As well, people can take the following steps:
Protect your home:
People are advised to prepare for possible flooding of low-lying areas by moving equipment and other assets from these areas to higher ground, where possible. Clear perimeter drains, eavestroughs and gutters. Sandbags also help and can be made available through your local government.
Create grab-and-go bags:
Assemble an individual grab-and-go bag for each member of the household with the essentials they will need if asked to evacuate.
Recognize the danger signs:
If you live near a waterway, a change in water colour or rapid change in water level, especially a drop, could indicate a problem upstream. Call your local fire, police or public works department immediately if you suspect something is out of the ordinary.
If you face a threatening flood situation, park vehicles away from streams and waterways, move electrical appliances to upper floors and make sure to anchor fuel supplies. Listen to local officials if you are asked to evacuate.
In the event of flooding, some tips about what to avoid:
Steer clear of river shorelines:
Keep away from river edges and shorelines. During periods of high flow, river banks may be unstable and more prone to sudden collapse. Stay away and keep young children and pets away from the banks of fast-flowing streams and flooded areas or bridges.
Do not drive through flood water:
Never attempt to drive or walk in flood water. Approximately 15 cm (six inches) of fast-moving water can knock over an adult, and 61 cm (two feet) of rushing water can carry away most vehicles, including SUVs and pickup trucks.
Heavy rain may contribute to landslides and dangerous debris in creeks and waterways. Be safe and do not go to watch the rushing water. If you notice trees beginning to lean or bend near your home, or cracks developing in the hillside, consult an engineer or contact local authorities.
There are more details in PreparedBC’s Flood Preparedness Guide. The guide contains useful information to help British Columbians better protect themselves and their homes and understand what to do if their home or community is at risk of flooding.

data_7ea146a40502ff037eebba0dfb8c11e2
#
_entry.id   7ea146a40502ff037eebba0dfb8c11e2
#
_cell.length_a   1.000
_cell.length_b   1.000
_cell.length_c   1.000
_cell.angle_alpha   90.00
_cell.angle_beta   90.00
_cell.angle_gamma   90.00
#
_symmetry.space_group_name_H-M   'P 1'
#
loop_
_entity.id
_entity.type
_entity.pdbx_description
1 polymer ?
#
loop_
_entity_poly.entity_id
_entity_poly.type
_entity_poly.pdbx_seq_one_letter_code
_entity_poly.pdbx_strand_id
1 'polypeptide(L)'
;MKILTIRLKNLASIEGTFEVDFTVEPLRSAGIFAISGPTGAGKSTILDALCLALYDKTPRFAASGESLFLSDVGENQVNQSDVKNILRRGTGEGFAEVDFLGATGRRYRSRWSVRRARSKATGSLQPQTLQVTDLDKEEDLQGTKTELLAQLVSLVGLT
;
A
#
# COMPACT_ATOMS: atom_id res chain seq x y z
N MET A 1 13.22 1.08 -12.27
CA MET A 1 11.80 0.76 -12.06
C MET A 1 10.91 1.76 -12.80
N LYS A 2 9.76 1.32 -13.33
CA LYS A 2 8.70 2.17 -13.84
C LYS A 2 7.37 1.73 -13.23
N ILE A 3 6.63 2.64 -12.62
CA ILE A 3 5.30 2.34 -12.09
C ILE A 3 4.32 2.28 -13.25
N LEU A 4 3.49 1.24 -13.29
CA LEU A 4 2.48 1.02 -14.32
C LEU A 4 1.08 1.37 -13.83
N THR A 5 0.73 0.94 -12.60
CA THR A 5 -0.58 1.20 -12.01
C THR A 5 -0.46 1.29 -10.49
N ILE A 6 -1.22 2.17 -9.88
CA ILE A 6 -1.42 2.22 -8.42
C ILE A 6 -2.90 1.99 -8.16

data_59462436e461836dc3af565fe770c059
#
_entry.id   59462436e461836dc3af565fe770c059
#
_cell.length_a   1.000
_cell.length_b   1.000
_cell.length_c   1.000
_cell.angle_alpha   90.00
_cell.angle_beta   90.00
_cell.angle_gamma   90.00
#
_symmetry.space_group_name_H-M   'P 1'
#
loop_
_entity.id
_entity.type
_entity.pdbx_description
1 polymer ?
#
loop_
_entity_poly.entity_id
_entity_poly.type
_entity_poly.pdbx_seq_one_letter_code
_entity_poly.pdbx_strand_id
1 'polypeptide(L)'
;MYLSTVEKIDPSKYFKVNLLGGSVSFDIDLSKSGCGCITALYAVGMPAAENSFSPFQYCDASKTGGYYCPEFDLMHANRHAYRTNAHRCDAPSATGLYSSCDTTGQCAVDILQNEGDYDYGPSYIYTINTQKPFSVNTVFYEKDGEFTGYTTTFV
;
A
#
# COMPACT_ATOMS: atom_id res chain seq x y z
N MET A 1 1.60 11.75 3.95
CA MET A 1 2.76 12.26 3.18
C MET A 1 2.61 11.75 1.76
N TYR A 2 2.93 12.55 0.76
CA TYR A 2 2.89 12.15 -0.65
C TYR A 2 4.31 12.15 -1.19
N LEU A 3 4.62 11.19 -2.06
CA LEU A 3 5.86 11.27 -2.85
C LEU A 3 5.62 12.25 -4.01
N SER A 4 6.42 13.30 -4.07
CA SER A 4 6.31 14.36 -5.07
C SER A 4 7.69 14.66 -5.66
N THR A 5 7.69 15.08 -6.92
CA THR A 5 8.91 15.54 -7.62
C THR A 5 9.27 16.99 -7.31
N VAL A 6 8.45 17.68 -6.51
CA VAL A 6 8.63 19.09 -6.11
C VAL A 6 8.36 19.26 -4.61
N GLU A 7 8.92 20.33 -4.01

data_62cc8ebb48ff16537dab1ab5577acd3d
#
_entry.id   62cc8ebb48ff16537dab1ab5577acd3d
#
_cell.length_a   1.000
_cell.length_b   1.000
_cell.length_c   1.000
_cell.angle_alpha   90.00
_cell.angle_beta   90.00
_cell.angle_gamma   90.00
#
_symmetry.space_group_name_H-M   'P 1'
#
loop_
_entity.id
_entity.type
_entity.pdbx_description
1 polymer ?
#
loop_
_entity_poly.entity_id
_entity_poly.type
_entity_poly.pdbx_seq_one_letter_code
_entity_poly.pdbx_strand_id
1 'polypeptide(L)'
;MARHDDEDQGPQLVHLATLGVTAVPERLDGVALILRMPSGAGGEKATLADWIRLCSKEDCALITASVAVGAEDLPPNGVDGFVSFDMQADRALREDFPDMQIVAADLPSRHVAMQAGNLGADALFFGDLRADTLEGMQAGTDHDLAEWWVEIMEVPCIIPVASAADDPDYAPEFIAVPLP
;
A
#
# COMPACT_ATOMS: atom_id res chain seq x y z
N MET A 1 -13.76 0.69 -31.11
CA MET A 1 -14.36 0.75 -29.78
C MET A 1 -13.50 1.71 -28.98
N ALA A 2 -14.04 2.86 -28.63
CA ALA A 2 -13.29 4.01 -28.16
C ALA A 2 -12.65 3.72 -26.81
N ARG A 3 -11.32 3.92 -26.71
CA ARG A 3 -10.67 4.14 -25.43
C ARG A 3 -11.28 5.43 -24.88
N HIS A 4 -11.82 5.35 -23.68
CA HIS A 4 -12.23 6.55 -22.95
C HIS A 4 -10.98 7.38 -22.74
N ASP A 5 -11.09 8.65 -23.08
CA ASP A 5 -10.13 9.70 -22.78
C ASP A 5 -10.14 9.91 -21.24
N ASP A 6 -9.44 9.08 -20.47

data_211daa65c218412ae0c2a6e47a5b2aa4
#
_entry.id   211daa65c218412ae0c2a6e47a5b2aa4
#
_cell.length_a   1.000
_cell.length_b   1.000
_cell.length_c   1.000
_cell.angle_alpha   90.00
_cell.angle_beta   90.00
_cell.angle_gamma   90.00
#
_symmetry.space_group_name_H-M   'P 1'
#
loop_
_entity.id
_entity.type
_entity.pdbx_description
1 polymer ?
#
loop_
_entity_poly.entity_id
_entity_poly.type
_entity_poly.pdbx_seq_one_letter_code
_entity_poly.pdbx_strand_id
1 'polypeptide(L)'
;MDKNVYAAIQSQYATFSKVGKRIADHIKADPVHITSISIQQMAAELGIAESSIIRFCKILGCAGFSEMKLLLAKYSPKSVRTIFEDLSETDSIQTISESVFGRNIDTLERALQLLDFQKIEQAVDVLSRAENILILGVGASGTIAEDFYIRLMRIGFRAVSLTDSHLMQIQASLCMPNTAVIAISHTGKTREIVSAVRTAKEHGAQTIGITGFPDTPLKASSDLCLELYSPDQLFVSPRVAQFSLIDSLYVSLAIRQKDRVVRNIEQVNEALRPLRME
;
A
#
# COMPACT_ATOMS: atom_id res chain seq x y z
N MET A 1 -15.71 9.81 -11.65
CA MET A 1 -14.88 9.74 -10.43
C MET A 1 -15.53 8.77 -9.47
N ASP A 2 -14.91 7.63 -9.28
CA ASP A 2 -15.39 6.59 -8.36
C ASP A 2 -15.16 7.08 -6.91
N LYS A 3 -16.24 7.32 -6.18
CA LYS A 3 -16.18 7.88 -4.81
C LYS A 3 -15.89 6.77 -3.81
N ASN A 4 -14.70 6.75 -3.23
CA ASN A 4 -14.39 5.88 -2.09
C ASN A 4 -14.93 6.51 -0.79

Crashes can be prevented when motorists are prepared. Some helpful tips for travelling in wet weather and winter driving conditions:
- Research the current road conditions before you leave at DriveBC’s webite. Nearly 900 highway webcam views are available at more than 450 locations throughout the province.
- Check the weather forecast and consider postponing travel. If travel is necessary, wait until conditions improve.
- Wear comfortable clothing that does not restrict movement while driving. Bring warm clothing, such as winter boots, coat, gloves and hat, in case you need to get out of the vehicle.
- Have an emergency plan. Ensure your vehicle is equipped with a full tank of fuel, a windshield scraper and snow brush, food and water, a first-aid kit and other emergency supplies.
- Do not panic if you get stuck or stranded. Stay with your vehicle for safety and warmth.
- If you have a cellphone, call for roadside assistance. For emergencies, call 911.
For information about active evacuation alerts and orders, follow @emergencyinfoBC on X (formerly Twitter), or visit: https://www.emergencyinfobc.gov.bc.ca/
For information from the River Forecast Centre on the risk of flooding, visit: http://bcrfc.env.gov.bc.ca
For up-to-date forecasts and alerts from Environment and Climate Change Canada, visit: http://www.weather.gc.ca
To read the PreparedBC Flood Preparedness Guide, visit: https://www.preparedbc.ca/floods
For tips about how to prepare grab-and-go bags, visit: https://www.preparedbc.ca/emergencykit
To pre-register with Emergency Support Services, visit: https://ess.gov.bc.ca
Flood waters can quickly wash out roads and bridges. Be prepared and plan an alternative route. For the latest road conditions, visit: http://www.drivebc.ca